Tokara Director's Reserve Red 2017
The wine has stunning depth of color. Displaying intense garnet center and a ruby rim. The nose is shy at first then opens up to a melange of red and black fruits with hints of dried herbs, Eucalyptus, cedar wood and graphite. The wine enters the palate with amazing clarity. The flavors are those of dark cherries, raspberries and black currant. There is a hint of herbal spice on the mid-palate which leads to fine, firm tannins on the finish.
Critical AcclaimAll Vintages
Rich and intense blackberry and cherry notes with earthy forest floor and brooding spice. Dark and smoky palate.
Made from a blend of 73% Cabernet Sauvignon, 15% Merlot, 9% Petit Verdot and 3% Cabernet Franc, the 2017 Director's Reserve Red begins dark ruby at its core with a lighter ruby edge. The nose bursts with a ripe, red-fruited essence, elements of sweet tobacco and juicy black raspberry, with a subtle green note under that juicy fruit richness. Medium to full-bodied, the wine offers complex layers of dusty and juicy fruit, before gripping tannins sway with energetic acidity across the mid-palate. The wine concludes with a delightful texture and dusty mouthfeel that will continue to deliver pleasure well past its 10th birthday. Just under 28,000 bottles were filled. Rating: 90+
Tokara, situated on the crest of the Helshoogte Pass in South Africa, produces innovative and distinctive wines under the Tokara and ZONDERNAAM labels as well as a limited edition five year pot still Brandy.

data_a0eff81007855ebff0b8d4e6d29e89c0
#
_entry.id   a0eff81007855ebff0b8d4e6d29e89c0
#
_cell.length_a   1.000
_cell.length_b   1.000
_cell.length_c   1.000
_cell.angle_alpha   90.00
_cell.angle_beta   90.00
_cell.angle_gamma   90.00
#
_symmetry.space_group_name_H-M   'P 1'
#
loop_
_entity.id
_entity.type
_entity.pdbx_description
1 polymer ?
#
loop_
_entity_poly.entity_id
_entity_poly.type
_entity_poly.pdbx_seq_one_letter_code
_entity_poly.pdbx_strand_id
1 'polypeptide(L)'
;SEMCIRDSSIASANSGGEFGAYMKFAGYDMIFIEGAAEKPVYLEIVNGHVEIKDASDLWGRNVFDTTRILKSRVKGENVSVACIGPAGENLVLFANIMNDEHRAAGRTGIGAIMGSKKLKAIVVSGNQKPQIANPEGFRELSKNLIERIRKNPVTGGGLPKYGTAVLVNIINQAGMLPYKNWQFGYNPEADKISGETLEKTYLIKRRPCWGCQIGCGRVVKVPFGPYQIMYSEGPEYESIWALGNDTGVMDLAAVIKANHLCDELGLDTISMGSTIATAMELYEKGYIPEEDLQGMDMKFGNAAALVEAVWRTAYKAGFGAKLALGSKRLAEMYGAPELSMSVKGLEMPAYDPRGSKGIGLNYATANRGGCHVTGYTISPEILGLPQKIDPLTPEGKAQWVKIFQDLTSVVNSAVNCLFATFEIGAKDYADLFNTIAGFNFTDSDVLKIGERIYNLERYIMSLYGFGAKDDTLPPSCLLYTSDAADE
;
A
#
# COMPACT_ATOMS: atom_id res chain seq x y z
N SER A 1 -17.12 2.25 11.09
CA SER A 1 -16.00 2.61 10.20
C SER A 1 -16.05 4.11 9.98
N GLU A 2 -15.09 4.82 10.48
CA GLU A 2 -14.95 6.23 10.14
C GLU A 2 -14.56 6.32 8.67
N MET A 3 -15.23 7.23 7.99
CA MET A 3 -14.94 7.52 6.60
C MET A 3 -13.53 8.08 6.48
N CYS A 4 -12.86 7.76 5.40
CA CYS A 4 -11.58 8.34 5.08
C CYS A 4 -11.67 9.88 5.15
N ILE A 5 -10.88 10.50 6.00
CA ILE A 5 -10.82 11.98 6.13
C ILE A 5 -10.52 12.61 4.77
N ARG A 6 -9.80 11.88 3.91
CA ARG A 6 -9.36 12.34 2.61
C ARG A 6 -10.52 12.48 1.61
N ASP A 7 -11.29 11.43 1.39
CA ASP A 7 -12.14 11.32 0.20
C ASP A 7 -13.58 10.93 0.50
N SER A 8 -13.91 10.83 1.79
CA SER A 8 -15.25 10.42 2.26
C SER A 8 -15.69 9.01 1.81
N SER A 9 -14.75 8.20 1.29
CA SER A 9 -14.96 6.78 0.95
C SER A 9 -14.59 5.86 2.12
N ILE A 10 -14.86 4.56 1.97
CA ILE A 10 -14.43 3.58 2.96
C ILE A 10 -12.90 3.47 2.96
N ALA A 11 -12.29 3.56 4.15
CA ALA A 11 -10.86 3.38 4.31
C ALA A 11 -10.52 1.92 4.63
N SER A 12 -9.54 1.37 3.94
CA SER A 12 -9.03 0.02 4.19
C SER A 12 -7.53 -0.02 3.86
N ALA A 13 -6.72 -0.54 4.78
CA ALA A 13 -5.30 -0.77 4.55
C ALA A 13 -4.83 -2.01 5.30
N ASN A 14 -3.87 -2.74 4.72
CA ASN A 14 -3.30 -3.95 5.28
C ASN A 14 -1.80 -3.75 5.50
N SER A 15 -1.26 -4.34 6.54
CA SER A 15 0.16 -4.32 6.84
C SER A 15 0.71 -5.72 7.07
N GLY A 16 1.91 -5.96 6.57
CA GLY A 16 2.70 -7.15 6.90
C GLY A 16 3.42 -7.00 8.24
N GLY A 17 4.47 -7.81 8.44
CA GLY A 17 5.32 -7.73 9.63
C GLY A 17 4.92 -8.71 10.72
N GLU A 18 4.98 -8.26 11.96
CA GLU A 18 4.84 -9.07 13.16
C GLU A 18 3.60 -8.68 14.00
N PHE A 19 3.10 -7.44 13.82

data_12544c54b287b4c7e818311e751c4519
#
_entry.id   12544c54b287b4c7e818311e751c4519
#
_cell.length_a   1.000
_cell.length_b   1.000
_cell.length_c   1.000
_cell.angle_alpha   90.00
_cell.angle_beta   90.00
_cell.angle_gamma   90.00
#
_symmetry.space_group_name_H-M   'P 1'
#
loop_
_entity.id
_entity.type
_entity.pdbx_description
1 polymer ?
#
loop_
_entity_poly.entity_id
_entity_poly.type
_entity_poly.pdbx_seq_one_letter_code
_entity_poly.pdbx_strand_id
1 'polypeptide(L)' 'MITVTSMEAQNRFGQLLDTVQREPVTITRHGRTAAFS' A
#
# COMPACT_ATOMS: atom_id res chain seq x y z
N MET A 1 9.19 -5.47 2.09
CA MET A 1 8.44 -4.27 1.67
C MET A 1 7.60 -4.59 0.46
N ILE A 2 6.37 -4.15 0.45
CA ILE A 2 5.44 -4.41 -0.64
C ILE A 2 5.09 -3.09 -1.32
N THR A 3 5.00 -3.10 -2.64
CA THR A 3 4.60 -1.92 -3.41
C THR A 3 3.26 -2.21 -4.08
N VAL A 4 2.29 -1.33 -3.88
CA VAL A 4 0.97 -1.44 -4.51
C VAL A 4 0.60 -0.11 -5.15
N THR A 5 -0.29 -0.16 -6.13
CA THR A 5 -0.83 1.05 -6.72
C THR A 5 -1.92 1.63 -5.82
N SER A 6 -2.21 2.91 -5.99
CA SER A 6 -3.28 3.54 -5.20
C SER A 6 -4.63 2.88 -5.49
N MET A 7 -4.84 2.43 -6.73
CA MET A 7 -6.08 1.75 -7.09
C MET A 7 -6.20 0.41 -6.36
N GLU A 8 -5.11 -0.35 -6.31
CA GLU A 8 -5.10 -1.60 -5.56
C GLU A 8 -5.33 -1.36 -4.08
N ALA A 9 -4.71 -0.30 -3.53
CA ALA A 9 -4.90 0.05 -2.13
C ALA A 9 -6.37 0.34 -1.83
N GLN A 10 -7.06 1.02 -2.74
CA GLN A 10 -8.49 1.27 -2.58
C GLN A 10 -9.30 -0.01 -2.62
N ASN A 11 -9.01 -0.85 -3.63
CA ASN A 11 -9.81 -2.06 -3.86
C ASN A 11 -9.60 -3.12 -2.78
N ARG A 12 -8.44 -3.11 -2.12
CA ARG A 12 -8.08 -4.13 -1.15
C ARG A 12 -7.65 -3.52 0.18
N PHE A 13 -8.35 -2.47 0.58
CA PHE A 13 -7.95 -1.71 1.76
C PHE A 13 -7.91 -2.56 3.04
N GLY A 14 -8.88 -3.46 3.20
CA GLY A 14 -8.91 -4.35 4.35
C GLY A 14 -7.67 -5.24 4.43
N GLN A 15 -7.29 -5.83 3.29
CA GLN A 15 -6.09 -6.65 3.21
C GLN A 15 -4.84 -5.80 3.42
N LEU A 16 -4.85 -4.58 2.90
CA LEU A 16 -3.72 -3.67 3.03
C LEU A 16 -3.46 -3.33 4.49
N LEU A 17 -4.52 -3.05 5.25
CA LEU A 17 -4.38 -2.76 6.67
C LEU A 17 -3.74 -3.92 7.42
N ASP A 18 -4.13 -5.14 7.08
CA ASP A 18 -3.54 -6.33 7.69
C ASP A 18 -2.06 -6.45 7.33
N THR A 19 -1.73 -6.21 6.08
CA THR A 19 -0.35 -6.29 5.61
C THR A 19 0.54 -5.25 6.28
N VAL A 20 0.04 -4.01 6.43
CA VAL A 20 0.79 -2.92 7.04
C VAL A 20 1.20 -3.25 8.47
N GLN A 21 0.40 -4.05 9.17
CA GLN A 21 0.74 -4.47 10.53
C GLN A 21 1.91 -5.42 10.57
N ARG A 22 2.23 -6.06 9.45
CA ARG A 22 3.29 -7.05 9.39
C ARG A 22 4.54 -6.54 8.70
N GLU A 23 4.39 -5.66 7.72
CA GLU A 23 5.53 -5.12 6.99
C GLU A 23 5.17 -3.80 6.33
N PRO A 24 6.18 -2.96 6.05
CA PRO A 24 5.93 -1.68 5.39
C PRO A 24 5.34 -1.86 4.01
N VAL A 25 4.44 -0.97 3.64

With an important wine renaissance in full swing, impressive red and white bargains abound in South Africa. The country has a particularly long and rich history with winemaking, especially considering its status as part of the “New World.” In the mid-17th century, the lusciously sweet dessert wines of Constantia were highly prized by the European aristocracy. Since then, the South African wine industry has experienced some setbacks due to the phylloxera infestation of the late 1800s and political difficulties throughout the following century.
Today, however, South Africa is increasingly responsible for high-demand, high-quality wines—a blessing to put the country back on the international wine map. Wine production is mainly situated around Cape Town, where the climate is generally warm to hot. But the Benguela Current from Antarctica provides brisk ocean breezes necessary for steady ripening of grapes. Similarly, cooler, high-elevation vineyard sites throughout South Africa offer similar, favorable growing conditions.
South Africa’s wine zones are divided into region, then smaller districts and finally wards, but the country’s wine styles are differentiated more by grape variety than by region. Pinotage, a cross between Pinot Noir and Cinsault, is the country’s “signature” grape, responsible for red-fruit-driven, spicy, earthy reds. When Pinotage is blended with other red varieties, like Cabernet Sauvignon, Merlot, Syrah or Pinot Noir (all commonly vinified alone as well), it is often labeled as a “Cape Blend.” Chenin Blanc (locally known as “Steen”) dominates white wine production, with Chardonnay and Sauvignon Blanc following close behind.
One of the world’s most classic and popular styles of red wine, Bordeaux-inspired blends have spread from their homeland in France to nearly every corner of the New World. Typically based on either Cabernet Sauvignon or Merlot and supported by Cabernet Franc, Malbec and Petit Verdot, the best of these are densely hued, fragrant, full of fruit and boast a structure that begs for cellar time. Somm Secret—Blends from Bordeaux are generally earthier compared to those from the New World, which tend to be fruit-dominant.